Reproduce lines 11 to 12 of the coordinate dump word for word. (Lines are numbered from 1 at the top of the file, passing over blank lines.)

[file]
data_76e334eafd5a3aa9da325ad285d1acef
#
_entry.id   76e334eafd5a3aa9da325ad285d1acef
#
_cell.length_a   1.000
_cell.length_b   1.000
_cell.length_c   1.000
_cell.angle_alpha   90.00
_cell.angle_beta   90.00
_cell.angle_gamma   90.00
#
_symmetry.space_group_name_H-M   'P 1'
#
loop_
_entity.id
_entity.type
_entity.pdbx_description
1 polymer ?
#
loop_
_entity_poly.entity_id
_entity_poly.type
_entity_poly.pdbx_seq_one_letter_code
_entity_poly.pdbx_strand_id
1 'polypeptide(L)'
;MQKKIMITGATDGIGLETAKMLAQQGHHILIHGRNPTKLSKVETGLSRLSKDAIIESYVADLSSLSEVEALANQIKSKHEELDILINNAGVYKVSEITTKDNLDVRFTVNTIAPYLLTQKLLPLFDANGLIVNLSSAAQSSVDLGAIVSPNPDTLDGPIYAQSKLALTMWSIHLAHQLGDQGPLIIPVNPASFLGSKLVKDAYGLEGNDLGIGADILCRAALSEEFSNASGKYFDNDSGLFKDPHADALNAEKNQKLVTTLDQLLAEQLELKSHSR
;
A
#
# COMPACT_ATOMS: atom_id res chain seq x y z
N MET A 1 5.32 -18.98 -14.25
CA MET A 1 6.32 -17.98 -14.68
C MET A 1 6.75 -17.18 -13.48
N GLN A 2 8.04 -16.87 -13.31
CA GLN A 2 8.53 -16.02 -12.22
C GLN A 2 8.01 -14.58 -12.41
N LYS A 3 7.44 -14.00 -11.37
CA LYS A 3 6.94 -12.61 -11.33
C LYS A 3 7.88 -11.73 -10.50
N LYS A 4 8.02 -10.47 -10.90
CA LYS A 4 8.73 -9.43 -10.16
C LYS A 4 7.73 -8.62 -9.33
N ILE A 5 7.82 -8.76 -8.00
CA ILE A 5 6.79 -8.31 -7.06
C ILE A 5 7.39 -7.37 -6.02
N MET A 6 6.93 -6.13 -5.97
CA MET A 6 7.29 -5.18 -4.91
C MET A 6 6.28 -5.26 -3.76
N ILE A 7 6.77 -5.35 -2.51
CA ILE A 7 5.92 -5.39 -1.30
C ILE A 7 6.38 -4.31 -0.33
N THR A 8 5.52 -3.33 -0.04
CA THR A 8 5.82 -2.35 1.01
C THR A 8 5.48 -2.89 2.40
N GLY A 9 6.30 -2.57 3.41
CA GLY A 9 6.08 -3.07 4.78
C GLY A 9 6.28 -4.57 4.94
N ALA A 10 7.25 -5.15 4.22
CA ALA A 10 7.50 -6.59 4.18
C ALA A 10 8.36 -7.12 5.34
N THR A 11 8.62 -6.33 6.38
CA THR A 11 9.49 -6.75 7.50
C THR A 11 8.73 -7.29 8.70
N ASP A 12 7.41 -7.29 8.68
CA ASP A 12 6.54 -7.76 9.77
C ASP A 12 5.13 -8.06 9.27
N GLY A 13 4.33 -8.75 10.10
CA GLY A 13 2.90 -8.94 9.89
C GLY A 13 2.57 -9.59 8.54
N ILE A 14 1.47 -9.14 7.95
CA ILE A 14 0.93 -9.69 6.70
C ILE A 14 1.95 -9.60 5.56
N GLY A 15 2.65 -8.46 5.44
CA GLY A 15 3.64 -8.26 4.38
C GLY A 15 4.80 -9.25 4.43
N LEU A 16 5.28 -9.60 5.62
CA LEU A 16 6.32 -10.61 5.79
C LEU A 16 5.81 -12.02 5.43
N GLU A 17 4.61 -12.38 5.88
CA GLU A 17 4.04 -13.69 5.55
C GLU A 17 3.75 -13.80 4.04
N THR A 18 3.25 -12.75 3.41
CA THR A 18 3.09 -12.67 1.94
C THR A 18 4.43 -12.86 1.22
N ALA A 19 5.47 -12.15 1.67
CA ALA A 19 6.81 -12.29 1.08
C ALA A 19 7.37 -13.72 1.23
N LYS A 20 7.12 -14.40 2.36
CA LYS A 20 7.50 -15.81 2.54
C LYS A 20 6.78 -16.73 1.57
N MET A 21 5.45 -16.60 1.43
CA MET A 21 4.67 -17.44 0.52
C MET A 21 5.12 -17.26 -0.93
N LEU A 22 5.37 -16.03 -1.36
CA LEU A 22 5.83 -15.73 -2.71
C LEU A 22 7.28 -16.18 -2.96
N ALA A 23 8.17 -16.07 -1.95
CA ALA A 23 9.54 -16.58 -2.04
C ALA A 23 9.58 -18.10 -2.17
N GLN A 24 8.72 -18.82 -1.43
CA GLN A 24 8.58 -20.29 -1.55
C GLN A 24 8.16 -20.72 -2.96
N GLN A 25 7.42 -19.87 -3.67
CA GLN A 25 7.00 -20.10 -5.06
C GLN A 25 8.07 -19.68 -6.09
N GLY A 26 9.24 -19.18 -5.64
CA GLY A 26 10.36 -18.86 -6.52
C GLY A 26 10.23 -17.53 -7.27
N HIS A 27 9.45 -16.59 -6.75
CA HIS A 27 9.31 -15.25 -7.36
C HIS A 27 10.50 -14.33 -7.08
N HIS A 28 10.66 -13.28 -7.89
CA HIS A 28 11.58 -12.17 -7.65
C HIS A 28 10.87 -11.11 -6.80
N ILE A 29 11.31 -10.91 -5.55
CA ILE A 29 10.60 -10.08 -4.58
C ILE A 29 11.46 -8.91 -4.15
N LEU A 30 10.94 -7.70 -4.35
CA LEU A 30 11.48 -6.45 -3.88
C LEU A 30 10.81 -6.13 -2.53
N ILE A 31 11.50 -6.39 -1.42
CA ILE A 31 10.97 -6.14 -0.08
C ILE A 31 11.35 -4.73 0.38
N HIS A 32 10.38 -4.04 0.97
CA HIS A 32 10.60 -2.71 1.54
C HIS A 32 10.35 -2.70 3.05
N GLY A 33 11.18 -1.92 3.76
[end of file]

#
_symmetry.space_group_name_H-M   'P 1'